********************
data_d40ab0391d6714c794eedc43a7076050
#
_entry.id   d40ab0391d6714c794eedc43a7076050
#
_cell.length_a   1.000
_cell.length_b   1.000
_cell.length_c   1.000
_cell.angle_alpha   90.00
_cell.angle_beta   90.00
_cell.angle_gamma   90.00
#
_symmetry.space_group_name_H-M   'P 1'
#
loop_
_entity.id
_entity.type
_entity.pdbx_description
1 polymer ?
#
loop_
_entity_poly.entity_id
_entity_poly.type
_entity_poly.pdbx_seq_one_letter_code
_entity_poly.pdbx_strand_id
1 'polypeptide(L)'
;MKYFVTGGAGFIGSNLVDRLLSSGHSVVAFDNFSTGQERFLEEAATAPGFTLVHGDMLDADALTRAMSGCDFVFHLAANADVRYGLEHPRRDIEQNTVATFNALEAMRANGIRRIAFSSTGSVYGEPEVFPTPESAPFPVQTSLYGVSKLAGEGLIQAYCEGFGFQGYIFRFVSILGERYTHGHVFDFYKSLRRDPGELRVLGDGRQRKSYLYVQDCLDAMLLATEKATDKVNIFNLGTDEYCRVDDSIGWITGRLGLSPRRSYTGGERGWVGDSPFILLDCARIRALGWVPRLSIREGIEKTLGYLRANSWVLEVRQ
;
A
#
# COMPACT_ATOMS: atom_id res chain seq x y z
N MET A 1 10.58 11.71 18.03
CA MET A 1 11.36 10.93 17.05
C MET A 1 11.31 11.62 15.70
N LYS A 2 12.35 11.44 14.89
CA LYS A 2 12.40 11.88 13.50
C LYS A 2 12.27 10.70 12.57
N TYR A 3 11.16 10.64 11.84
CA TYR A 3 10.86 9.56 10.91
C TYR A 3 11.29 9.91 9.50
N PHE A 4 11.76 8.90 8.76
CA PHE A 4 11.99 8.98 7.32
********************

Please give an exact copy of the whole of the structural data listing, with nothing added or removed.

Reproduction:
data_d40ab0391d6714c794eedc43a7076050
#
_entry.id   d40ab0391d6714c794eedc43a7076050
#
_cell.length_a   1.000
_cell.length_b   1.000
_cell.length_c   1.000
_cell.angle_alpha   90.00
_cell.angle_beta   90.00
_cell.angle_gamma   90.00
#
_symmetry.space_group_name_H-M   'P 1'
#
loop_
_entity.id
_entity.type
_entity.pdbx_description
1 polymer ?
#
loop_
_entity_poly.entity_id
_entity_poly.type
_entity_poly.pdbx_seq_one_letter_code
_entity_poly.pdbx_strand_id
1 'polypeptide(L)'
;MKYFVTGGAGFIGSNLVDRLLSSGHSVVAFDNFSTGQERFLEEAATAPGFTLVHGDMLDADALTRAMSGCDFVFHLAANADVRYGLEHPRRDIEQNTVATFNALEAMRANGIRRIAFSSTGSVYGEPEVFPTPESAPFPVQTSLYGVSKLAGEGLIQAYCEGFGFQGYIFRFVSILGERYTHGHVFDFYKSLRRDPGELRVLGDGRQRKSYLYVQDCLDAMLLATEKATDKVNIFNLGTDEYCRVDDSIGWITGRLGLSPRRSYTGGERGWVGDSPFILLDCARIRALGWVPRLSIREGIEKTLGYLRANSWVLEVRQ
;
A
#
# COMPACT_ATOMS: atom_id res chain seq x y z
N MET A 1 10.58 11.71 18.03
CA MET A 1 11.36 10.93 17.05
C MET A 1 11.31 11.62 15.70
N LYS A 2 12.35 11.44 14.89
CA LYS A 2 12.40 11.88 13.50
C LYS A 2 12.27 10.70 12.57
N TYR A 3 11.16 10.64 11.84
CA TYR A 3 10.86 9.56 10.91
C TYR A 3 11.29 9.91 9.50
N PHE A 4 11.76 8.90 8.76
CA PHE A 4 11.99 8.98 7.32